Whatsoever our dilemmas may be, no one in our generation can deny the importance of entertainment in these “turbulent” times. The stress of the day doesn’t matter, the frighteningly regular let’s-become-a-sheep-herder-in-Scotland thought, the countless pleasantries that are a part and parcel of living in today’s age of social delicacy, all these irritable factors are – if only temporarily – kept at bay by the waves of entertaining media we have available at our beck and call.
And the largest of these entertainment sources is the cinema. The film industry, nationality regardless, manages to churn out tens of good movies every year. We have socially educated, and, more importantly, socially aware film directors and producers that virtually guarantee every second movie to be tackling social issues head on.
We have Jeffrey Tambor’s Transparent, which shows the life of a transgender person, and we have Spotlight, which laid out the fact that several priests of the church are child molesters. But these movies are considered commonplace; the real blockbusters are the action movies, the thrillers that make your heart race, sequels to the legendary movies of old like Die Hard and Rambo.
In these movies, we often see the hero of the movie beat someone to pulp to extract information from him; the victim will eventually give away the information, the hero will rescue his girl and ride off into the sunset. The most notable example is the Dark Knight, where Batman gives the Joker a severe although appearing to be rather lame beating in a rather pathetic attempt to coerce him to give away his – actual – girl’s whereabouts.
This is a real topic of controversy – how far should our lawmen go in their attempts to uphold the law?
Police brutality is a very real domestic problem in a lot of countries, and not just for its tendency to be hushed up by the higher offices. We see the police as our ultimate protection, we look up to them in admiration; yet these events happen in this age of civility. We see movies applauding these controversial heroes who beat people, we see parts of society praise them on social media. Torture is condemned, both domestically and internationally. Inspite of this, there are shocking events happening every day in the world; events, if rumours can be believed, happen inside judicial houses and state buildings.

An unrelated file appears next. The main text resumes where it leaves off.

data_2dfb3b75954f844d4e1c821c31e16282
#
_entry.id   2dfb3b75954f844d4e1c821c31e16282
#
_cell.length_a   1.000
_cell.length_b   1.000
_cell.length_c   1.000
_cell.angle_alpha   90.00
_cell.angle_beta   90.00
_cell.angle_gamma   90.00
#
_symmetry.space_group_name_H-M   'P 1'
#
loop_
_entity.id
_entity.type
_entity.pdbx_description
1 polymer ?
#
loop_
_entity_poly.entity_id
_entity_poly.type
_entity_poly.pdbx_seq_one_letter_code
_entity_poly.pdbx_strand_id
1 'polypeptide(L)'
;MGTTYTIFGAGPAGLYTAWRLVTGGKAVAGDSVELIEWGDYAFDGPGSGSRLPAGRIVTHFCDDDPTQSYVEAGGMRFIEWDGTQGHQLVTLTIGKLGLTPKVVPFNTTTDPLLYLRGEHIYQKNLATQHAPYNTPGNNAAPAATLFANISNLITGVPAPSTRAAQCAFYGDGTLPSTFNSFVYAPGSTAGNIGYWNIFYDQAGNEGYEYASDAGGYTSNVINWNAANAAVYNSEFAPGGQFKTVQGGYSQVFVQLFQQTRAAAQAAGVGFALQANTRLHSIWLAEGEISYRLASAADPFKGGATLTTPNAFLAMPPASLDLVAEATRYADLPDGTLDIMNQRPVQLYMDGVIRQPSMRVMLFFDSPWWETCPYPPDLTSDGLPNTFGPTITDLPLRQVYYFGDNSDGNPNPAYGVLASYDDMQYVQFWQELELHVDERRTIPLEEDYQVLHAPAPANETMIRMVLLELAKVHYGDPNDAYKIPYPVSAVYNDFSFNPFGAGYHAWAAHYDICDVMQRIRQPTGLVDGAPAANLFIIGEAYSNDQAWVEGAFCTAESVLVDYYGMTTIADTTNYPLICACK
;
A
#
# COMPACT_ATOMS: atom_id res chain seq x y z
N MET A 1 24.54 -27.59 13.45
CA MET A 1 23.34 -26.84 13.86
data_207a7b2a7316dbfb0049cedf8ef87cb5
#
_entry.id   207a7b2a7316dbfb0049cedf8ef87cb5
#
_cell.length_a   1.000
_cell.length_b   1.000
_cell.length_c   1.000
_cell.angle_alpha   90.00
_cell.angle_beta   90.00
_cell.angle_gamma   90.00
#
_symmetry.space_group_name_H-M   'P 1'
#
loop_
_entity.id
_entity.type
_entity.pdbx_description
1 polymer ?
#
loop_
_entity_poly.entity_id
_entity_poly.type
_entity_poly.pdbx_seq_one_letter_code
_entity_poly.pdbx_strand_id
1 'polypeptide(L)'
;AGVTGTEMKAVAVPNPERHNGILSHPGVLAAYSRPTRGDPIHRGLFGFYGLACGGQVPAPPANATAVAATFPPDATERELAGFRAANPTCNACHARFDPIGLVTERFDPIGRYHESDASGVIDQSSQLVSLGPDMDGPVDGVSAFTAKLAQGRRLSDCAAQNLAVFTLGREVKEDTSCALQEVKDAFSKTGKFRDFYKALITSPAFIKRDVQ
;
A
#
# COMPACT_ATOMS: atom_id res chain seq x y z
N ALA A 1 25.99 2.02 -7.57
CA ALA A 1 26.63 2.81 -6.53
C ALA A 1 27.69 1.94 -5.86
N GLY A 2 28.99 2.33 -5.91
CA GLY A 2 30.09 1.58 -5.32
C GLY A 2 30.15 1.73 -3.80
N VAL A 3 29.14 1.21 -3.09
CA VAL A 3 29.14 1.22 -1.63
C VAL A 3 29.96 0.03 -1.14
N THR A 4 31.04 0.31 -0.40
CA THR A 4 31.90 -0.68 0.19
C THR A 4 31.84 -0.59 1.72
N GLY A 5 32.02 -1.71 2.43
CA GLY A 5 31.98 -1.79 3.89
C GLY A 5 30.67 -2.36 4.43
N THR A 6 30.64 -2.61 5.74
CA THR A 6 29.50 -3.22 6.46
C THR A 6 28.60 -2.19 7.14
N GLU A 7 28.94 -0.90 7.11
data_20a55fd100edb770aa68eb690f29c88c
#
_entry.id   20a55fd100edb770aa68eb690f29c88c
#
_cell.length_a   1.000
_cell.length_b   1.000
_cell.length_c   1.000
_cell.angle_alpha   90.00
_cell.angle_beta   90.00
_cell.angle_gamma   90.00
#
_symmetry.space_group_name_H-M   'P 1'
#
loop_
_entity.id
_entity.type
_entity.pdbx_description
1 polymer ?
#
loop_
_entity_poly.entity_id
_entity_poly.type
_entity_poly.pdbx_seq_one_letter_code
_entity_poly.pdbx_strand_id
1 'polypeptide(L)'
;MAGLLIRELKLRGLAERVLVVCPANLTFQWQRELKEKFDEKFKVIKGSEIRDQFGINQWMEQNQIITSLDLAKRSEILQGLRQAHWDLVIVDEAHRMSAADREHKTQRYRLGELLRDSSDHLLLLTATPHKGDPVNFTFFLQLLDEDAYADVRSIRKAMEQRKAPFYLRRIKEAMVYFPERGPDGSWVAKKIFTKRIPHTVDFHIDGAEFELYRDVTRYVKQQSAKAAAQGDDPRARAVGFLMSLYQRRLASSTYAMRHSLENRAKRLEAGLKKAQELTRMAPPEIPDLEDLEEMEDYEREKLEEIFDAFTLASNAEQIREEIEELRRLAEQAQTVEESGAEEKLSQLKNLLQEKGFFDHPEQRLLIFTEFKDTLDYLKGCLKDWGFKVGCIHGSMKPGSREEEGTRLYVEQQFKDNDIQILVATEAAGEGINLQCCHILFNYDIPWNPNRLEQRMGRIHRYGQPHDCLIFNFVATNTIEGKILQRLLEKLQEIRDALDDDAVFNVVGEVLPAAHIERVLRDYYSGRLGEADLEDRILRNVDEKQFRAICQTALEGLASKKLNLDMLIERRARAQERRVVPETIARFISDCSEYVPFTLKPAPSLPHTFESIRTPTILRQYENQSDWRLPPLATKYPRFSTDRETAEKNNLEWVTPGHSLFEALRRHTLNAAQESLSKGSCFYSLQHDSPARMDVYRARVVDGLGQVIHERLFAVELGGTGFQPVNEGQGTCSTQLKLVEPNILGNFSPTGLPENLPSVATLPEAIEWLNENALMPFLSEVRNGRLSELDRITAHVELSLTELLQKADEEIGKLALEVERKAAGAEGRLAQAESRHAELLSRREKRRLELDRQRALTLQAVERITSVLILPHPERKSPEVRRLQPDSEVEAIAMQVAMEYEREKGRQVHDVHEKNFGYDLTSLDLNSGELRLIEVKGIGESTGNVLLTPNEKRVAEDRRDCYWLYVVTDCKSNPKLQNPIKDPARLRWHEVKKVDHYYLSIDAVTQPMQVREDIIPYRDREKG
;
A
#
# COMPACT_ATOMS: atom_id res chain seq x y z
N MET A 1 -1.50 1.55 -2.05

Police brutality and custody deaths have been brought under the light in the United States specifically for the unwarranted violent methods used by officers to control, restrain or otherwise subjugate detainees. There have been accusations of racism and ethnic discrimination amongst the officers, the majority of whom are white; videos of them fatally shooting fleeing youngsters have flooded the internet. One such fatality, that of Sandra Bland, caused such uproar that Senator Bernie Sanders even talked about her in one of his presidential campaign speeches – the first time any politician of any sort had spoken on the matter in clear words that were coherent and rational and actually made sense.
The situation in India is not as bad – on paper.
A country like the United States, where every document in the state machinery goes through the extensive process of digitization, has transparency at most levels except Hillary Clinton’s emails and that virtually guarantees many issues being brought up by the people.
A country like India however, where there is little concern for actual transparency and record keeping, cannot guarantee the same results. It simply cannot. I have known friends in school whose relatives in the police force abused their power. Kids hear about innocent people beaten when arrogant police officers simply take offense at things said and/or implied. We laugh about it, complain about it, talking about it in ponderous cynical monologues and drunken rants which we angrily assert the next day, and yet we do nothing about it.
Police brutality, and the custodial death count that comes with it, much like corruption, has become a sort of inconvenience (or is it convenience?) that we have learnt to accept (or embrace?) without question. We have learnt to take in shocking news in a mere second, we have learnt to accept major controversial news in a single comment deploring the state of the country. However, custody deaths and police brutality have been an issue worth talking about for the past decade:
For those statistically inclined, I’m throwing out some numbers.
2005: 128 deaths in police custody.
2010: 70 deaths in police custody.
2001-2010: 12,727 deaths reported in judicial custody.
On average, 98 people die in police custody in India. These are completely unacceptable numbers. Humanity does not deserve to be ridiculed in such a fashion, with judiciaries and lawmen themselves borderline flouting the law. Custody deaths are the most reprehensible of all, because it means that the law is defeating its own purpose.
I can understand the reasoning behind a beating or some other form of coercion if it is going to get results, but taking the act to a level where the subject dies of injury is way beyond anything a moral human can imagine. 98 deaths on average every year is a horrifying statistic, it proclaims that violence is still a very normal thing.
There have to be ways of solving these “problems” in a better way. What that way is, isn’t for me to say.